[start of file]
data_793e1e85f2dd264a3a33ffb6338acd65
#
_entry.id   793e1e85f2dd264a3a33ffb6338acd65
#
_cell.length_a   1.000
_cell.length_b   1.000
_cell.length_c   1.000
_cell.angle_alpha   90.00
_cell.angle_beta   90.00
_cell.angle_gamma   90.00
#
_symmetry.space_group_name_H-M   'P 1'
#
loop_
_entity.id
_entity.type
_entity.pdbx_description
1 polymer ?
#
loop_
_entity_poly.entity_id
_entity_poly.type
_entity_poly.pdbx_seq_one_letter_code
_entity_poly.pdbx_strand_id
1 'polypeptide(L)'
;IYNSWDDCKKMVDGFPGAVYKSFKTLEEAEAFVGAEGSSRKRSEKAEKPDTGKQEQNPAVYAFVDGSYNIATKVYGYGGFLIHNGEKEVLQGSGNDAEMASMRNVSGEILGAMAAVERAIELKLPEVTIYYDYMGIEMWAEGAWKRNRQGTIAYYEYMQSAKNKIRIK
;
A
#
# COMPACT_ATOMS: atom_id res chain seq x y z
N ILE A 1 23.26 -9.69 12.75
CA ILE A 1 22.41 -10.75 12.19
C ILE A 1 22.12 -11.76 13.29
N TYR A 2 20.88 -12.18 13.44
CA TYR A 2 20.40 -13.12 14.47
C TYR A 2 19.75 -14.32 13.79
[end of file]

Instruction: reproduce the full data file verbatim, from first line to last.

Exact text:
data_793e1e85f2dd264a3a33ffb6338acd65
#
_entry.id   793e1e85f2dd264a3a33ffb6338acd65
#
_cell.length_a   1.000
_cell.length_b   1.000
_cell.length_c   1.000
_cell.angle_alpha   90.00
_cell.angle_beta   90.00
_cell.angle_gamma   90.00
#
_symmetry.space_group_name_H-M   'P 1'
#
loop_
_entity.id
_entity.type
_entity.pdbx_description
1 polymer ?
#
loop_
_entity_poly.entity_id
_entity_poly.type
_entity_poly.pdbx_seq_one_letter_code
_entity_poly.pdbx_strand_id
1 'polypeptide(L)'
;IYNSWDDCKKMVDGFPGAVYKSFKTLEEAEAFVGAEGSSRKRSEKAEKPDTGKQEQNPAVYAFVDGSYNIATKVYGYGGFLIHNGEKEVLQGSGNDAEMASMRNVSGEILGAMAAVERAIELKLPEVTIYYDYMGIEMWAEGAWKRNRQGTIAYYEYMQSAKNKIRIK
;
A
#
# COMPACT_ATOMS: atom_id res chain seq x y z
N ILE A 1 23.26 -9.69 12.75
CA ILE A 1 22.41 -10.75 12.19
C ILE A 1 22.12 -11.76 13.29
N TYR A 2 20.88 -12.18 13.44
CA TYR A 2 20.40 -13.12 14.47
C TYR A 2 19.75 -14.32 13.79